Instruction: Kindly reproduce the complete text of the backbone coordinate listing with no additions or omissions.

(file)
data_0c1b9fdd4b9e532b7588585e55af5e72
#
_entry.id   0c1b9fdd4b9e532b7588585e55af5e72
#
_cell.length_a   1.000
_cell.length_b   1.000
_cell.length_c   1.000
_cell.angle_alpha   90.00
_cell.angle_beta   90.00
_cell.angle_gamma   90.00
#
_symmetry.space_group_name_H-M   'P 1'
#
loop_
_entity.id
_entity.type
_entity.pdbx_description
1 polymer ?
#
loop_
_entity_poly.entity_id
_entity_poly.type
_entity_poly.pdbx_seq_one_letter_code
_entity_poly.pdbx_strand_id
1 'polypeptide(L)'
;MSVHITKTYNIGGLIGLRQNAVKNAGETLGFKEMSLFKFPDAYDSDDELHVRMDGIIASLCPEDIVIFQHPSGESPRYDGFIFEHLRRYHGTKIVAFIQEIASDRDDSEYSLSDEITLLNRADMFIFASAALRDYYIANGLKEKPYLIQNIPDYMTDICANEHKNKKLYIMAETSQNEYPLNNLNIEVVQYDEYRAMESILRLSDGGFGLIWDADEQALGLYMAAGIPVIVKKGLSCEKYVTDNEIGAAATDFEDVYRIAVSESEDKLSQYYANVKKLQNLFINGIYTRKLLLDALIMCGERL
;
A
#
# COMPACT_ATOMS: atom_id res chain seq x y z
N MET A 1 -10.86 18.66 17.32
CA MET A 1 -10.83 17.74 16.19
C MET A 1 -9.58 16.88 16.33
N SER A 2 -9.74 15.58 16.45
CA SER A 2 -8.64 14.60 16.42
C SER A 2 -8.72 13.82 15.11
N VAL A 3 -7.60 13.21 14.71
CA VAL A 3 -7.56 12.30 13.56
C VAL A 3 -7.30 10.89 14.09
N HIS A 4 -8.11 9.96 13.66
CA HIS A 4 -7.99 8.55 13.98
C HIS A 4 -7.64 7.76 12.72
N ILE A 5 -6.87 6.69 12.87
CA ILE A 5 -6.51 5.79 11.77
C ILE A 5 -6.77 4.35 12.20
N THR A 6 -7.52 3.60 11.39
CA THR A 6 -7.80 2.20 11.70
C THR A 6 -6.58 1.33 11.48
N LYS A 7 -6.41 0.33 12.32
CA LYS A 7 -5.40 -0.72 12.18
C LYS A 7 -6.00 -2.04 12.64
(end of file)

data_0c1b9fdd4b9e532b7588585e55af5e72
#
_entry.id   0c1b9fdd4b9e532b7588585e55af5e72
#
_cell.length_a   1.000
_cell.length_b   1.000
_cell.length_c   1.000
_cell.angle_alpha   90.00
_cell.angle_beta   90.00
_cell.angle_gamma   90.00
#
_symmetry.space_group_name_H-M   'P 1'
#
loop_
_entity.id
_entity.type
_entity.pdbx_description
1 polymer ?
#
loop_
_entity_poly.entity_id
_entity_poly.type
_entity_poly.pdbx_seq_one_letter_code
_entity_poly.pdbx_strand_id
1 'polypeptide(L)'
;MSVHITKTYNIGGLIGLRQNAVKNAGETLGFKEMSLFKFPDAYDSDDELHVRMDGIIASLCPEDIVIFQHPSGESPRYDGFIFEHLRRYHGTKIVAFIQEIASDRDDSEYSLSDEITLLNRADMFIFASAALRDYYIANGLKEKPYLIQNIPDYMTDICANEHKNKKLYIMAETSQNEYPLNNLNIEVVQYDEYRAMESILRLSDGGFGLIWDADEQALGLYMAAGIPVIVKKGLSCEKYVTDNEIGAAATDFEDVYRIAVSESEDKLSQYYANVKKLQNLFINGIYTRKLLLDALIMCGERL
;
A
#
# COMPACT_ATOMS: atom_id res chain seq x y z
N MET A 1 -10.86 18.66 17.32
CA MET A 1 -10.83 17.74 16.19
C MET A 1 -9.58 16.88 16.33
N SER A 2 -9.74 15.58 16.45
CA SER A 2 -8.64 14.60 16.42
C SER A 2 -8.72 13.82 15.11
N VAL A 3 -7.60 13.21 14.71
CA VAL A 3 -7.56 12.30 13.56
C VAL A 3 -7.30 10.89 14.09
N HIS A 4 -8.11 9.96 13.66
CA HIS A 4 -7.99 8.55 13.98
C HIS A 4 -7.64 7.76 12.72
N ILE A 5 -6.87 6.69 12.87
CA ILE A 5 -6.51 5.79 11.77
C ILE A 5 -6.77 4.35 12.20
N THR A 6 -7.52 3.60 11.39
CA THR A 6 -7.80 2.20 11.70
C THR A 6 -6.58 1.33 11.48
N LYS A 7 -6.41 0.33 12.32
CA LYS A 7 -5.40 -0.72 12.18
C LYS A 7 -6.00 -2.04 12.64